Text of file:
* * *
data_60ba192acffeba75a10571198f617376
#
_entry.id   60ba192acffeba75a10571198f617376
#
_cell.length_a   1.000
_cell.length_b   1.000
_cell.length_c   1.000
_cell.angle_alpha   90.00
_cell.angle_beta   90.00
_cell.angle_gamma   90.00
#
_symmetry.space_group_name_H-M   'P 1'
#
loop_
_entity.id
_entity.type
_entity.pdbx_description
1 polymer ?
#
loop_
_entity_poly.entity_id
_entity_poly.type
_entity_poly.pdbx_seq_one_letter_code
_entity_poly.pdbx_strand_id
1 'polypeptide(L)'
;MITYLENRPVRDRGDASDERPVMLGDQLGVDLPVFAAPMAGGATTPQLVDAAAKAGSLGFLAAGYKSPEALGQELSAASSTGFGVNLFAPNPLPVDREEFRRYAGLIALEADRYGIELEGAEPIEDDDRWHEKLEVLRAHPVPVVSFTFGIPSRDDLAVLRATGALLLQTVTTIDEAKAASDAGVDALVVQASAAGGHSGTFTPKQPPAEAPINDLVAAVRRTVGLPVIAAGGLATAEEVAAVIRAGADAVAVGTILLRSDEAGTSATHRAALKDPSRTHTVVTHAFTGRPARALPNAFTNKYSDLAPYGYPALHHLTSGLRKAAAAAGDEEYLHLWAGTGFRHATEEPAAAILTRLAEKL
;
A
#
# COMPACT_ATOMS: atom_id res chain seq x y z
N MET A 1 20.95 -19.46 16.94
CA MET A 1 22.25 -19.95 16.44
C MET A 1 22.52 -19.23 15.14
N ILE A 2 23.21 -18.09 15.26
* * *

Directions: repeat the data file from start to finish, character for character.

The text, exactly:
data_60ba192acffeba75a10571198f617376
#
_entry.id   60ba192acffeba75a10571198f617376
#
_cell.length_a   1.000
_cell.length_b   1.000
_cell.length_c   1.000
_cell.angle_alpha   90.00
_cell.angle_beta   90.00
_cell.angle_gamma   90.00
#
_symmetry.space_group_name_H-M   'P 1'
#
loop_
_entity.id
_entity.type
_entity.pdbx_description
1 polymer ?
#
loop_
_entity_poly.entity_id
_entity_poly.type
_entity_poly.pdbx_seq_one_letter_code
_entity_poly.pdbx_strand_id
1 'polypeptide(L)'
;MITYLENRPVRDRGDASDERPVMLGDQLGVDLPVFAAPMAGGATTPQLVDAAAKAGSLGFLAAGYKSPEALGQELSAASSTGFGVNLFAPNPLPVDREEFRRYAGLIALEADRYGIELEGAEPIEDDDRWHEKLEVLRAHPVPVVSFTFGIPSRDDLAVLRATGALLLQTVTTIDEAKAASDAGVDALVVQASAAGGHSGTFTPKQPPAEAPINDLVAAVRRTVGLPVIAAGGLATAEEVAAVIRAGADAVAVGTILLRSDEAGTSATHRAALKDPSRTHTVVTHAFTGRPARALPNAFTNKYSDLAPYGYPALHHLTSGLRKAAAAAGDEEYLHLWAGTGFRHATEEPAAAILTRLAEKL
;
A
#
# COMPACT_ATOMS: atom_id res chain seq x y z
N MET A 1 20.95 -19.46 16.94
CA MET A 1 22.25 -19.95 16.44
C MET A 1 22.52 -19.23 15.14
N ILE A 2 23.21 -18.09 15.26